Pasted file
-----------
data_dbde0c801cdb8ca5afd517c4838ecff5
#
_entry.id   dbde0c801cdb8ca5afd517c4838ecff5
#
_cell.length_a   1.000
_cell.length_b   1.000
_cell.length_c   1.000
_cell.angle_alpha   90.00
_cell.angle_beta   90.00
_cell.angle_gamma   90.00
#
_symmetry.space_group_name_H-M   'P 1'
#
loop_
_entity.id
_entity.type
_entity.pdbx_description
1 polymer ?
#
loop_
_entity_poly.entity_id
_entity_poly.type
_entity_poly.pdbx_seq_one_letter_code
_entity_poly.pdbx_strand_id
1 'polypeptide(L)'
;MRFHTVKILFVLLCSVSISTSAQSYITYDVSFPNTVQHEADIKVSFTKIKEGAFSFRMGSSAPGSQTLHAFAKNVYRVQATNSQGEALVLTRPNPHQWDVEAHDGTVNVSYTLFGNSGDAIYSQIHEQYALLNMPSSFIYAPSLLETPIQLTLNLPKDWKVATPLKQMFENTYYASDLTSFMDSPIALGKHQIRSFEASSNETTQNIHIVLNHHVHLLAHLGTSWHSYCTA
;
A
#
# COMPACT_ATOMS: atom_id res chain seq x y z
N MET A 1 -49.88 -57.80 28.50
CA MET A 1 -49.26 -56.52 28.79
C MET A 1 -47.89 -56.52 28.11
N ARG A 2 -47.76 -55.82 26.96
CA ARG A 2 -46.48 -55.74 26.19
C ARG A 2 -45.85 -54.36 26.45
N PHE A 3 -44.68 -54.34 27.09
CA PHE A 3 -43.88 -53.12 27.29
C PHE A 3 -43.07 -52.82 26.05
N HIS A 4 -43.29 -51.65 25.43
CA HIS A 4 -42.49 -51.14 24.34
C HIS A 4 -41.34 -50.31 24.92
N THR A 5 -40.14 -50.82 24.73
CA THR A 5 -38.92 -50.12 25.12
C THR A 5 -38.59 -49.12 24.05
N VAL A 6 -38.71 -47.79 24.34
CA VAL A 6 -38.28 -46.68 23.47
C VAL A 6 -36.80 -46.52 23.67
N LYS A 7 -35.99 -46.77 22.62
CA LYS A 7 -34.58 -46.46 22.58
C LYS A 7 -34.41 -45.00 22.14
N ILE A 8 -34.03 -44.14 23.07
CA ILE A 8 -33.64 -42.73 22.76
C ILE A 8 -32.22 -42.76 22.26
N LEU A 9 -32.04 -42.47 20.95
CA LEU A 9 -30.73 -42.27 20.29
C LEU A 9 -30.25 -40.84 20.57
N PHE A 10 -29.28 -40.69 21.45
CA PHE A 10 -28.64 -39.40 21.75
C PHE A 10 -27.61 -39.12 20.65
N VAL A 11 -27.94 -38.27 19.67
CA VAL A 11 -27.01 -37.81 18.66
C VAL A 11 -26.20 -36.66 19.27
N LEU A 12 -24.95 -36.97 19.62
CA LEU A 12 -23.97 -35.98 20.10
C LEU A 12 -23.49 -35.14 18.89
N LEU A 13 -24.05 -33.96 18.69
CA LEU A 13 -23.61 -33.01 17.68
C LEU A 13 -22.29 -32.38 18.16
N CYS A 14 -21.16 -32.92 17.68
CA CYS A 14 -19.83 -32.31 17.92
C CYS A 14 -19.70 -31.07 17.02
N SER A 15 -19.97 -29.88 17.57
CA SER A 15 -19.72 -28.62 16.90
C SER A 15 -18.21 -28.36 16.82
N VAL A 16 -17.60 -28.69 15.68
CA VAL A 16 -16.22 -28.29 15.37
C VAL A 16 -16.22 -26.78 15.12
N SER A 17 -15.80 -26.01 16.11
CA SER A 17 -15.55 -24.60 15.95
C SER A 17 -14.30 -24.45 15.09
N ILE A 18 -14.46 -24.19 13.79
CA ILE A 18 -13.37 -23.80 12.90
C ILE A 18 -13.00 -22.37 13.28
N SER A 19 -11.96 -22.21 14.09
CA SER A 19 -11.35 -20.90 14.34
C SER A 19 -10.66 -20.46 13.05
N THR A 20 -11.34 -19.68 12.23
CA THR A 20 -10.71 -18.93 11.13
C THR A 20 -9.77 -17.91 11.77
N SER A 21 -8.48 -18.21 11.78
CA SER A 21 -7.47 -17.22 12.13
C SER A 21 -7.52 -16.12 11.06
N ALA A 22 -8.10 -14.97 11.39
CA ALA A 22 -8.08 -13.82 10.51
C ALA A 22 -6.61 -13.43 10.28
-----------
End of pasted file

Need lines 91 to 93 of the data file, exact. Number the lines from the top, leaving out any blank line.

N SER A 21 -8.48 -18.21 11.78
CA SER A 21 -7.47 -17.22 12.13
C SER A 21 -7.52 -16.12 11.06